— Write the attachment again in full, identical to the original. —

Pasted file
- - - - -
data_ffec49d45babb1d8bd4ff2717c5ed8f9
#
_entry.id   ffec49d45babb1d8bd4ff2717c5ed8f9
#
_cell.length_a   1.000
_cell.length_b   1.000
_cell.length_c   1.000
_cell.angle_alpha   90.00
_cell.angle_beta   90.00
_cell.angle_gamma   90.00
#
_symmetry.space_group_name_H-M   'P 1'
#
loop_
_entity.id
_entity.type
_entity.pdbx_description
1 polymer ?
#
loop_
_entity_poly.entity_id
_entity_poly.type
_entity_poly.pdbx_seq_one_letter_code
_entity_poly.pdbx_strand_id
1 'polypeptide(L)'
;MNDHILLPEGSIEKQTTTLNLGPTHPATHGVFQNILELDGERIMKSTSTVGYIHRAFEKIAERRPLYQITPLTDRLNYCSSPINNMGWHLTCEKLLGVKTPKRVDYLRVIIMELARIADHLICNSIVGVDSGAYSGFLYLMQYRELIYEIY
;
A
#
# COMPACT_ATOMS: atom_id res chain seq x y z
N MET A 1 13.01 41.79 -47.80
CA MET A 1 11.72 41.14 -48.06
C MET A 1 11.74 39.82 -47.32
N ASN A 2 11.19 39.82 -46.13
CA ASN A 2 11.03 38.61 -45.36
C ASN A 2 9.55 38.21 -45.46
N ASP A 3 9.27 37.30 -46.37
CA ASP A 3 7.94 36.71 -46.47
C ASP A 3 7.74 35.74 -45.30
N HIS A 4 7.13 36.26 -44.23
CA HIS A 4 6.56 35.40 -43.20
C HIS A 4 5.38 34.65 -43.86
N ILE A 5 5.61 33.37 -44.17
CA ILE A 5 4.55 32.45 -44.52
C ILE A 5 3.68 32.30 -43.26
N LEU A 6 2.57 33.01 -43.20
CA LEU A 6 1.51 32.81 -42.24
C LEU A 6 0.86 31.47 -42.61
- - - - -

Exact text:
data_ffec49d45babb1d8bd4ff2717c5ed8f9
#
_entry.id   ffec49d45babb1d8bd4ff2717c5ed8f9
#
_cell.length_a   1.000
_cell.length_b   1.000
_cell.length_c   1.000
_cell.angle_alpha   90.00
_cell.angle_beta   90.00
_cell.angle_gamma   90.00
#
_symmetry.space_group_name_H-M   'P 1'
#
loop_
_entity.id
_entity.type
_entity.pdbx_description
1 polymer ?
#
loop_
_entity_poly.entity_id
_entity_poly.type
_entity_poly.pdbx_seq_one_letter_code
_entity_poly.pdbx_strand_id
1 'polypeptide(L)'
;MNDHILLPEGSIEKQTTTLNLGPTHPATHGVFQNILELDGERIMKSTSTVGYIHRAFEKIAERRPLYQITPLTDRLNYCSSPINNMGWHLTCEKLLGVKTPKRVDYLRVIIMELARIADHLICNSIVGVDSGAYSGFLYLMQYRELIYEIY
;
A
#
# COMPACT_ATOMS: atom_id res chain seq x y z
N MET A 1 13.01 41.79 -47.80
CA MET A 1 11.72 41.14 -48.06
C MET A 1 11.74 39.82 -47.32
N ASN A 2 11.19 39.82 -46.13
CA ASN A 2 11.03 38.61 -45.36
C ASN A 2 9.55 38.21 -45.46
N ASP A 3 9.27 37.30 -46.37
CA ASP A 3 7.94 36.71 -46.47
C ASP A 3 7.74 35.74 -45.30
N HIS A 4 7.13 36.26 -44.23
CA HIS A 4 6.56 35.40 -43.20
C HIS A 4 5.38 34.65 -43.86
N ILE A 5 5.61 33.37 -44.17
CA ILE A 5 4.55 32.45 -44.52
C ILE A 5 3.68 32.30 -43.26
N LEU A 6 2.57 33.01 -43.20
CA LEU A 6 1.51 32.81 -42.24
C LEU A 6 0.86 31.47 -42.61